Home / REVIEWS / Here’s the Internal Report Proving the FCC Made Up a Cyberattack

Here’s the Internal Report Proving the FCC Made Up a Cyberattack

Photo: AP

A controversial claim by senior FCC officials that a cyberattack hobbled the agency’s comment system in May 2017 has been formally refuted by an investigation led by the FCC’s Office of Inspector General (IG).

The comment system’s downtown was likely due to a massive surge in online activity caused when Last Week Tonight host John Oliver directed his millions of viewers to flood the FCC’s website with pro-net neutrality comments, according to the IG report, in addition to “system design issues.”

Investigators were unable to “substantiate the allegations of multiple DDoS attacks” alleged by then-FCC Chief Information Officer David Bray, the report says.

“While we identified a small amount of anomalous activity and could not entirely rule out the possibility of individual DoS attempts during the period from May 7 through May 9, 2017, we do not believe this activity resulted in any measurable degradation of system availability given the minuscule scale of the anomalous activity relative to the contemporaneous voluminous viral traffic.”

FCC Chairman Ajit Pai sought to distance himself from any of the institutional failings described by the inspector general’s report ahead of its release, placing full blame at the feet of his former chief information officer, Dr. David Bray, and his subordinates. In a statement on Monday, Pai accused Bray of providing him with “inaccurate information” about the May 2017 incident, which Pai personally relayed to members of Congress.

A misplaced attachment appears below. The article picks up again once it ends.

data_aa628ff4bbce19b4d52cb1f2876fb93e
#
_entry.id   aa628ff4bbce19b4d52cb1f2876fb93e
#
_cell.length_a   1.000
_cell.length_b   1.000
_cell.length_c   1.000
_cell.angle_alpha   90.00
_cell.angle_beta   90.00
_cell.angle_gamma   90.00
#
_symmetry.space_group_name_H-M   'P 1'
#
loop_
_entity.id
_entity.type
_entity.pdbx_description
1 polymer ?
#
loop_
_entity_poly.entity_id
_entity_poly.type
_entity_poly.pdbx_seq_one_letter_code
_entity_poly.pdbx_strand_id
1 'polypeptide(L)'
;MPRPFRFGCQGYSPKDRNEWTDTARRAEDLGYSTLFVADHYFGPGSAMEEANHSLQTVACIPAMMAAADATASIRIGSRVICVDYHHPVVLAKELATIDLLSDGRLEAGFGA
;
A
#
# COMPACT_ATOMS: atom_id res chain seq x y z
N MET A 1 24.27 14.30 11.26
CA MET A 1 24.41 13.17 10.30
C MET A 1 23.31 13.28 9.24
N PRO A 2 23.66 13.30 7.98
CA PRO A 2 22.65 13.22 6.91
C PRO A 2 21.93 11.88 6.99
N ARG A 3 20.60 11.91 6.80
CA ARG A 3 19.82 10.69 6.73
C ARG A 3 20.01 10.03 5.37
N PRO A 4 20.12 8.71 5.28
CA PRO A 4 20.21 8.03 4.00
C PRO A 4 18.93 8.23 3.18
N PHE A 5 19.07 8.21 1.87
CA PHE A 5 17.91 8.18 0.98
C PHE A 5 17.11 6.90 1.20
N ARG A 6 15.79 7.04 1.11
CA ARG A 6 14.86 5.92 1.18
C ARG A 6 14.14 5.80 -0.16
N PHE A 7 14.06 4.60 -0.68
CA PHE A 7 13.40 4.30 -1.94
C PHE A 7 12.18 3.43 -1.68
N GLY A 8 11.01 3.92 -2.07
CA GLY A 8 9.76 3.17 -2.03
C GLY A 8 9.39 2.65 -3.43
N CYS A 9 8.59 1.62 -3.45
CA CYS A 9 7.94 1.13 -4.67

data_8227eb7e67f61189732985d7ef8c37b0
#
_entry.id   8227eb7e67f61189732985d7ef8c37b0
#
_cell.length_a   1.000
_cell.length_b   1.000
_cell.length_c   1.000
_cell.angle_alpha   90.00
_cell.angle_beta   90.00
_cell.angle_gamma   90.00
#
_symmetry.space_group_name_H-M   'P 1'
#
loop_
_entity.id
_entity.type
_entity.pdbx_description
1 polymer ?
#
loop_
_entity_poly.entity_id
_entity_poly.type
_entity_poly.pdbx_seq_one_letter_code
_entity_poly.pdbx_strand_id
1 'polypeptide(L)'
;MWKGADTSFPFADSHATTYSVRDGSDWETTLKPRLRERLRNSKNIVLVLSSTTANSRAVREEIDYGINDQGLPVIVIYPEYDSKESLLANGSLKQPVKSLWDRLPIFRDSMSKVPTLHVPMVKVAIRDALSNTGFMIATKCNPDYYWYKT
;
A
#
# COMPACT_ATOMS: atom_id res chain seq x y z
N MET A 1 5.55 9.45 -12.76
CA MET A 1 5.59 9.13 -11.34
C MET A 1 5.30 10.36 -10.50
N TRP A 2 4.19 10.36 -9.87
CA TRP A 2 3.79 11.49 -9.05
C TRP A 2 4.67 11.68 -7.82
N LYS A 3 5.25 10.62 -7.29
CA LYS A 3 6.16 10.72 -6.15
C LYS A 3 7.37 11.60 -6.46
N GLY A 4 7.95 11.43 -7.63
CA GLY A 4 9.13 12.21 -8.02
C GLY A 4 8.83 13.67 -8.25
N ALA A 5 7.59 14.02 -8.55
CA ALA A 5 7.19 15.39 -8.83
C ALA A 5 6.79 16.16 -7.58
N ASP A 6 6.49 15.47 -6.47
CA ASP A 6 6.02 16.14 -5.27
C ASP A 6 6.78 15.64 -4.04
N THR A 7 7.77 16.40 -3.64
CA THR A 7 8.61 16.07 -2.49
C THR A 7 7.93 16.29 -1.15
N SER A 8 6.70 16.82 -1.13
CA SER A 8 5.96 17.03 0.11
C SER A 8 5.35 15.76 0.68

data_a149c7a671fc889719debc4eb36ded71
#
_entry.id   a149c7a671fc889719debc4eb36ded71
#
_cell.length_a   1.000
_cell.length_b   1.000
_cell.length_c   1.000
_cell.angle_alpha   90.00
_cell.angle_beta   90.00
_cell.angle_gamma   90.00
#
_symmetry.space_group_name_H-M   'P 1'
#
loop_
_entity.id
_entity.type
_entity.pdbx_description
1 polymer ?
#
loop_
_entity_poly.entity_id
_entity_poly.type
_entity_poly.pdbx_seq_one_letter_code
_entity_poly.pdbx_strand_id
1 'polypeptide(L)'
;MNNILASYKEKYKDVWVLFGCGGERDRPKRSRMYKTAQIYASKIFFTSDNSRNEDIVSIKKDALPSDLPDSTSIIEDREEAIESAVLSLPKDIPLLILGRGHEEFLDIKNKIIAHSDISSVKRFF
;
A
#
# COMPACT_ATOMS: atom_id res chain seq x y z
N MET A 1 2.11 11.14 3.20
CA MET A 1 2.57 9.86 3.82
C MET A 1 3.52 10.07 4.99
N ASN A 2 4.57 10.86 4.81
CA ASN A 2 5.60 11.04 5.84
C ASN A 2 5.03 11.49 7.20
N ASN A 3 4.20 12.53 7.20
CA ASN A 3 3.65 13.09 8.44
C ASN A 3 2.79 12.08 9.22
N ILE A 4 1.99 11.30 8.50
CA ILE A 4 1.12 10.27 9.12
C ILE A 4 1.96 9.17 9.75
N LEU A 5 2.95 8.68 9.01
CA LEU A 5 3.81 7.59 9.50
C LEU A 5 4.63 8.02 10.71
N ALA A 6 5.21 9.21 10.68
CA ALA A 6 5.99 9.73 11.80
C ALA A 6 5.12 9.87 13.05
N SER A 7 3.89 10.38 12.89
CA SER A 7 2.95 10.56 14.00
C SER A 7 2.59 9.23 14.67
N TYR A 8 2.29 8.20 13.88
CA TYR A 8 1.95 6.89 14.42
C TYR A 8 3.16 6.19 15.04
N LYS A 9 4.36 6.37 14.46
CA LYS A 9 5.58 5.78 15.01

In a June 2017 letter, for example, Pai informed Senator Ron Wyden of Oregon that the FCC’s comment system had been disrupted by a “cyber-based attack.”

Accompanying the letter were responses to questions Wyden had sent the FCC about the incident. The answers, which Pai said were prepared by Bray, described a “non-traditional DDoS attack” carried out by “automated bots” targeting the comment system’s API.

“From our analysis of the logs, we believe these automated bot programs appeared to be cloud based and not associated with IP addresses usually linked to individual human filers,” the FCC told Wyden. “We found that the bots initiated API requests with the system and then via their high-speed, resource intensive requests, effectively blocked or denied additional web traffic-human or otherwise-to the comment filing system.”

As they investigated the incident, however, the FCC inspector general’s office said it discovered the FCC “had not defined the event internally as a cyber security incident,” that the matter had not been referred to the Department of Homeland Security, and that “none of the documents required under the FCC’s Standard Operating Procedures (SOP) for Incident Response had been prepared.”

This is a developing story. Updates are coming.

Below is the complete Office of Inspector General Report.

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